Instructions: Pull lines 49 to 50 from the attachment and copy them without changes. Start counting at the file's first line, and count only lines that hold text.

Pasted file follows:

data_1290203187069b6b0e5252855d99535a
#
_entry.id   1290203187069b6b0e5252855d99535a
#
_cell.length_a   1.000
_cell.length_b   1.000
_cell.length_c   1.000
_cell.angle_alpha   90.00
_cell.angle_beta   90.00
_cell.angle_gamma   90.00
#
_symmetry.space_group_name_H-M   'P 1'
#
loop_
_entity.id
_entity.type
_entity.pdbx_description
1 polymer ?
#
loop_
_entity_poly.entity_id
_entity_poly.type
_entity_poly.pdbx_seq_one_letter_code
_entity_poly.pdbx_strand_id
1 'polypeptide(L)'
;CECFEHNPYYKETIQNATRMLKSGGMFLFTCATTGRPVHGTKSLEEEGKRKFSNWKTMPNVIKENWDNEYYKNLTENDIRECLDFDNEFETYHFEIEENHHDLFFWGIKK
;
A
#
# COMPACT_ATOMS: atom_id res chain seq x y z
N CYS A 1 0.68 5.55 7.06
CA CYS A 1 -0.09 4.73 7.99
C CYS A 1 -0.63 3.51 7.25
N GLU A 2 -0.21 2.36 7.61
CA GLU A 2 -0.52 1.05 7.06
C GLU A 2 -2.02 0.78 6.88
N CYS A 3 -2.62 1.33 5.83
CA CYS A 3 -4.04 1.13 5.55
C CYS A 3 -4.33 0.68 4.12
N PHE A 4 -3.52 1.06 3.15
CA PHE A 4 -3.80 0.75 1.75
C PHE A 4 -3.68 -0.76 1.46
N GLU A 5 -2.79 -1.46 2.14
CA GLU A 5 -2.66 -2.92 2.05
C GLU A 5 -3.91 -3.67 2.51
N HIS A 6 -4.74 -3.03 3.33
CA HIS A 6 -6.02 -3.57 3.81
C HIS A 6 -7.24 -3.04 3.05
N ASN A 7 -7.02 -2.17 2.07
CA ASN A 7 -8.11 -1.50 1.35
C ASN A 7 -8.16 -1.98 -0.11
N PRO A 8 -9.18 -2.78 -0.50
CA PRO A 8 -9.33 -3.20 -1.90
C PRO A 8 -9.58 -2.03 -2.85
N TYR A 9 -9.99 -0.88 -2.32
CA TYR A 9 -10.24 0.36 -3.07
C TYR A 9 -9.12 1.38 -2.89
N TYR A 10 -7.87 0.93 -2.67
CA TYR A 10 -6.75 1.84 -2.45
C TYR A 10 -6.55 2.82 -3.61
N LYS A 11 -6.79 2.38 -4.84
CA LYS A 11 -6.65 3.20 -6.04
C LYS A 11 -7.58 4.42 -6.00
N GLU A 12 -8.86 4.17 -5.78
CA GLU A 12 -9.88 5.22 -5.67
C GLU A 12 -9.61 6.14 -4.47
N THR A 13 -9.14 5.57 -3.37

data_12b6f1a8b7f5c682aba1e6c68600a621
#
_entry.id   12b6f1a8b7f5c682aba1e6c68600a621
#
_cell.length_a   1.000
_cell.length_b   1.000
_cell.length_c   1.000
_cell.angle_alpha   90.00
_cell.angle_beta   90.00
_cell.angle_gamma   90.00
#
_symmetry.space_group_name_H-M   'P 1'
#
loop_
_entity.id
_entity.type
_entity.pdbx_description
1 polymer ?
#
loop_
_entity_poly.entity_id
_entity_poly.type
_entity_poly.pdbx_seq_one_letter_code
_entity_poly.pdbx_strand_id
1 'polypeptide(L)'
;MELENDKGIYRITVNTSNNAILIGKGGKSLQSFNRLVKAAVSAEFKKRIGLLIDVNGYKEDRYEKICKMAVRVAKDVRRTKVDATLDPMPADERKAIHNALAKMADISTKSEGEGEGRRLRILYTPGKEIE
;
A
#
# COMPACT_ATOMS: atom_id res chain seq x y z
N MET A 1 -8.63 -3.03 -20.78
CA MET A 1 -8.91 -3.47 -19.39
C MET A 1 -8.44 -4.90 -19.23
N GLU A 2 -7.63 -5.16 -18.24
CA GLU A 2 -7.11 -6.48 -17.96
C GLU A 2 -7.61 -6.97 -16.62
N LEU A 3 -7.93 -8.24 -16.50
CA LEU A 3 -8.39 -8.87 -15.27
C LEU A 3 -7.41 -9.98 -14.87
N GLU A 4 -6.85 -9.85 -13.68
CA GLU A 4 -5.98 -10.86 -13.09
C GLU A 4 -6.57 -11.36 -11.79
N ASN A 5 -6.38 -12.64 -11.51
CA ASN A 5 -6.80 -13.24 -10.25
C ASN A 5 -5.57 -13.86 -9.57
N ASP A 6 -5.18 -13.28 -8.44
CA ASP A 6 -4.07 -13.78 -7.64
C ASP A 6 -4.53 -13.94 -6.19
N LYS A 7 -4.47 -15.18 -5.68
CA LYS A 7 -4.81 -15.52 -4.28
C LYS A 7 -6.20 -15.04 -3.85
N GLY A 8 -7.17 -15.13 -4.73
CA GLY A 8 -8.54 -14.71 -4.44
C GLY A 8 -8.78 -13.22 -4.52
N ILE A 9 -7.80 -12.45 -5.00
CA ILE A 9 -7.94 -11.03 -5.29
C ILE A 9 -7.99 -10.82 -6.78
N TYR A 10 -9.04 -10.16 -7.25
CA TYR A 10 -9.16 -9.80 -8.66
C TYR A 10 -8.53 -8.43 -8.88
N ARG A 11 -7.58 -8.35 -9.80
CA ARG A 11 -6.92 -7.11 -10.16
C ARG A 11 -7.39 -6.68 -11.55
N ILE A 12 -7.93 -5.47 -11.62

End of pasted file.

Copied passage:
N ASN A 7 -7.02 -2.17 2.07
CA ASN A 7 -8.11 -1.50 1.35